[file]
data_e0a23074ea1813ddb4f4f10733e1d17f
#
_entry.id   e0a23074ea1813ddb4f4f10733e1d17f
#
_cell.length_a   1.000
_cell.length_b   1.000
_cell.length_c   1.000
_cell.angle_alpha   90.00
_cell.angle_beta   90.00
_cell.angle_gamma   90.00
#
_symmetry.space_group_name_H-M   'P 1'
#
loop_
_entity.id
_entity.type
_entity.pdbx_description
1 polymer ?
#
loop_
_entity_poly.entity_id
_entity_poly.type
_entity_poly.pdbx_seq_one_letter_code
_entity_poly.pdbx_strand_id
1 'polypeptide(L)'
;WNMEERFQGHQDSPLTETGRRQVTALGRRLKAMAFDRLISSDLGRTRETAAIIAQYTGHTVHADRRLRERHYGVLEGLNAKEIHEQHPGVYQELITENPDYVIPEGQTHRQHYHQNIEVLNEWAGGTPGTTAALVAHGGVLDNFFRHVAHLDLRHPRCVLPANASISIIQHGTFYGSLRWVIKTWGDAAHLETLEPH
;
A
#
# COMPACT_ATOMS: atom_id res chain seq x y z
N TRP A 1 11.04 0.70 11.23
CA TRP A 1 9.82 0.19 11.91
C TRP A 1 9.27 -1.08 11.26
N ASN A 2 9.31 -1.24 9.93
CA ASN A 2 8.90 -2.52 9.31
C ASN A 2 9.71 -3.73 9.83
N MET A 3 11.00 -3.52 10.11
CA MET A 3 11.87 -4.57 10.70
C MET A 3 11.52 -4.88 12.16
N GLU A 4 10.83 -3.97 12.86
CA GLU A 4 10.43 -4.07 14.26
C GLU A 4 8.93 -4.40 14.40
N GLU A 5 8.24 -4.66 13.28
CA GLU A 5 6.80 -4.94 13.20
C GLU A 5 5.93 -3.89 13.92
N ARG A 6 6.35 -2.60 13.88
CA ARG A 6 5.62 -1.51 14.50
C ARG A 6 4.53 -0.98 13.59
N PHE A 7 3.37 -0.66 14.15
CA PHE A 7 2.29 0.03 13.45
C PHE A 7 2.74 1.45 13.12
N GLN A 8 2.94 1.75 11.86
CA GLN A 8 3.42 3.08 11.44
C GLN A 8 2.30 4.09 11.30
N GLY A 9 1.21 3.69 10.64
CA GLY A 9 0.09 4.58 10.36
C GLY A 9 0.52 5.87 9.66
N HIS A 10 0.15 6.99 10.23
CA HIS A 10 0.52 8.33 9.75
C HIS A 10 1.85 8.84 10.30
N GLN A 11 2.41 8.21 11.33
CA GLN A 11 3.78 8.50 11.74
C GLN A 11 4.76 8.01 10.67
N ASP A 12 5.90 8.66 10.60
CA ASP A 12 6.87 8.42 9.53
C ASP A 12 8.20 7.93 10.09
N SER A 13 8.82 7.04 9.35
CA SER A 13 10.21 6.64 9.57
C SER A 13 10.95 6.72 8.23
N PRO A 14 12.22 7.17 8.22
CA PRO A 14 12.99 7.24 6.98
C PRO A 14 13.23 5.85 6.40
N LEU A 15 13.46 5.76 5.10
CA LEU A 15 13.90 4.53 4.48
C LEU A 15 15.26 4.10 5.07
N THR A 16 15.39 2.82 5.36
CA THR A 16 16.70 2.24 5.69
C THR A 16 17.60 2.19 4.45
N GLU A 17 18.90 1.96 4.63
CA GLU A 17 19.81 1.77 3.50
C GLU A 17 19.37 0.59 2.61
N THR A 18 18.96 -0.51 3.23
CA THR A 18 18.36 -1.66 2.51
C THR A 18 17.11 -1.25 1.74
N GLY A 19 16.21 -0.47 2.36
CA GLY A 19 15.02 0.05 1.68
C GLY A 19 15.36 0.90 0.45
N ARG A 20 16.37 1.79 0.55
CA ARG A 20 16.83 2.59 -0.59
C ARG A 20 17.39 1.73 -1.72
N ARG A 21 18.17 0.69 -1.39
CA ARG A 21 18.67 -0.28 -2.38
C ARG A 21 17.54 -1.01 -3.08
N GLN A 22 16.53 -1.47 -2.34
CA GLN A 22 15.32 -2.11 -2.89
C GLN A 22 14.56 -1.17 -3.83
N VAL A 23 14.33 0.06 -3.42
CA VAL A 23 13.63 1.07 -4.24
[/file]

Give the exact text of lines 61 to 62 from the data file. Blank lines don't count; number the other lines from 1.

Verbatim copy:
N GLN A 11 2.41 8.21 11.33
CA GLN A 11 3.78 8.50 11.74